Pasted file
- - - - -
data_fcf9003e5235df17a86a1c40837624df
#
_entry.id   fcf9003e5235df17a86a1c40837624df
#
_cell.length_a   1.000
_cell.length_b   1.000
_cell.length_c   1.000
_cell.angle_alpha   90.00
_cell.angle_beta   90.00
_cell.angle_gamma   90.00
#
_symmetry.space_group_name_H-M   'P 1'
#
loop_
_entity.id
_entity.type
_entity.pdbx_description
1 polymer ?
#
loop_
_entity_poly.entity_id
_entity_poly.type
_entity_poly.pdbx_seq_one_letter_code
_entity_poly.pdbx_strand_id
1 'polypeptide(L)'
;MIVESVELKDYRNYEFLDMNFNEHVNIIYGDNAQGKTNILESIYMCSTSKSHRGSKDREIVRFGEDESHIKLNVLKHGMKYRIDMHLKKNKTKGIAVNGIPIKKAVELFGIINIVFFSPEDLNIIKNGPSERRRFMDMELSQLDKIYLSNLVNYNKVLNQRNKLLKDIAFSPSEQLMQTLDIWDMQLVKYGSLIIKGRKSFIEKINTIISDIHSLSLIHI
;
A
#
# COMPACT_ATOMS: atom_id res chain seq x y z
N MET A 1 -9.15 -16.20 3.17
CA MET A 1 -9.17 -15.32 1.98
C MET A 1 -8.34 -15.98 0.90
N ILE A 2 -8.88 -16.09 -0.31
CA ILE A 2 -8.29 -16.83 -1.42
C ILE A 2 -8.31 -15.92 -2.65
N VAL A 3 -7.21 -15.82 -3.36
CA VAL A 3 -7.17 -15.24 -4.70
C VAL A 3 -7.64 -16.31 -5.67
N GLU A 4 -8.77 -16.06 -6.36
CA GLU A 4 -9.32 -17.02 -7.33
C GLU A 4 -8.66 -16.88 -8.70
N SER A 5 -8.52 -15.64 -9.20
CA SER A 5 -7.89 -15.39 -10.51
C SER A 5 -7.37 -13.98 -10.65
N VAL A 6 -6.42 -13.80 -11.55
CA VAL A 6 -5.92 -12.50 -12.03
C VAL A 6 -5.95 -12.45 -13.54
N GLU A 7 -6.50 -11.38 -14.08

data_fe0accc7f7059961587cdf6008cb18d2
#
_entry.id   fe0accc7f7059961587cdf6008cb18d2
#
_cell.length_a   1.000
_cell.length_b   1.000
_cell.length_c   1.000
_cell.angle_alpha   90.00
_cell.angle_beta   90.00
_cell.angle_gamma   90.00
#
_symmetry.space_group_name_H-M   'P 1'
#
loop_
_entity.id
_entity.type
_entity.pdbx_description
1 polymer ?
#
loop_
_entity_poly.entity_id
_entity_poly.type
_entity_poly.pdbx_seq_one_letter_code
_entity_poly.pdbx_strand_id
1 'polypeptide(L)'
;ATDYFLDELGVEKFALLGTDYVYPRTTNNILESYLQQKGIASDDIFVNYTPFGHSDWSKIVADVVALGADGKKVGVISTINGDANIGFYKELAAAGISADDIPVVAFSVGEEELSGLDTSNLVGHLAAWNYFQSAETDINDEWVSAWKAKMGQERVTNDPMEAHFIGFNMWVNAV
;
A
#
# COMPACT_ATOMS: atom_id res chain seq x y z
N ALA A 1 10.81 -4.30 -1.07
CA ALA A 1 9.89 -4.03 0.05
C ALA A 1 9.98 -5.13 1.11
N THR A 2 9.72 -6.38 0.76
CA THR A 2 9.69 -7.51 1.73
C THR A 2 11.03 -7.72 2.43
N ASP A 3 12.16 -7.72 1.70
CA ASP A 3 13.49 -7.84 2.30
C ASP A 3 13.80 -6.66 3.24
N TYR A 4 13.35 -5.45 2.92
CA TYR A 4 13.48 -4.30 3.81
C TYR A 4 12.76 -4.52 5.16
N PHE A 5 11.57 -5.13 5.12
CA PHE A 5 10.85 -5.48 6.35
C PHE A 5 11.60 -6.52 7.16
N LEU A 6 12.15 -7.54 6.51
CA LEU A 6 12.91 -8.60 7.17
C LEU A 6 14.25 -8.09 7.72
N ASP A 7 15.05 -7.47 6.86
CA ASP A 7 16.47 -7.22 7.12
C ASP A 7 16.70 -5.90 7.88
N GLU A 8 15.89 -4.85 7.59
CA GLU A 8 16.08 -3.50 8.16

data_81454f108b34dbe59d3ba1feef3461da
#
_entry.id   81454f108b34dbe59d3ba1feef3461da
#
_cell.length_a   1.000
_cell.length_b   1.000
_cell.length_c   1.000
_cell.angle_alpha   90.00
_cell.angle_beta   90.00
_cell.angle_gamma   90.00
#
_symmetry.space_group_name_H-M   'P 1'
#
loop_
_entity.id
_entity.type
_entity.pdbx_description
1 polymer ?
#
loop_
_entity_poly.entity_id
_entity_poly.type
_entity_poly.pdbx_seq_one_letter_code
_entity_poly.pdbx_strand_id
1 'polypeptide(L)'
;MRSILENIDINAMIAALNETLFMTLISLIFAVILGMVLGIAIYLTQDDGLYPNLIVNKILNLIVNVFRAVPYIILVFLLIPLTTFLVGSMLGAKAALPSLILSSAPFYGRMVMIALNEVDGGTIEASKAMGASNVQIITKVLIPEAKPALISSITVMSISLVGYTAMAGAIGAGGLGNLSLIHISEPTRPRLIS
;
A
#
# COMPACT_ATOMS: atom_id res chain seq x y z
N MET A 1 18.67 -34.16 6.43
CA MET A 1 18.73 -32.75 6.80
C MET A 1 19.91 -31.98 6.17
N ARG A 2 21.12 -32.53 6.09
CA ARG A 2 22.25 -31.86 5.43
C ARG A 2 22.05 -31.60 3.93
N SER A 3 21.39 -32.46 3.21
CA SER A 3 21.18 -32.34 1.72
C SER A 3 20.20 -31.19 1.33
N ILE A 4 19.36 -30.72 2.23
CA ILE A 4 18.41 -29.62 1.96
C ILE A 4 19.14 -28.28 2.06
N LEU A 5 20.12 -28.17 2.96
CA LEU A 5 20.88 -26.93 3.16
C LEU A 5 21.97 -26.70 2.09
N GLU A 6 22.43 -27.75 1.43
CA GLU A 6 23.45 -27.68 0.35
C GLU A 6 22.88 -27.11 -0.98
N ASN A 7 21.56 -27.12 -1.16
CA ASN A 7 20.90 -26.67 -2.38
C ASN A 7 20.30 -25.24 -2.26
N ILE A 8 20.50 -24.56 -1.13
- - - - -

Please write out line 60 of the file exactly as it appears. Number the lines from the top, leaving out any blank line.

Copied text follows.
#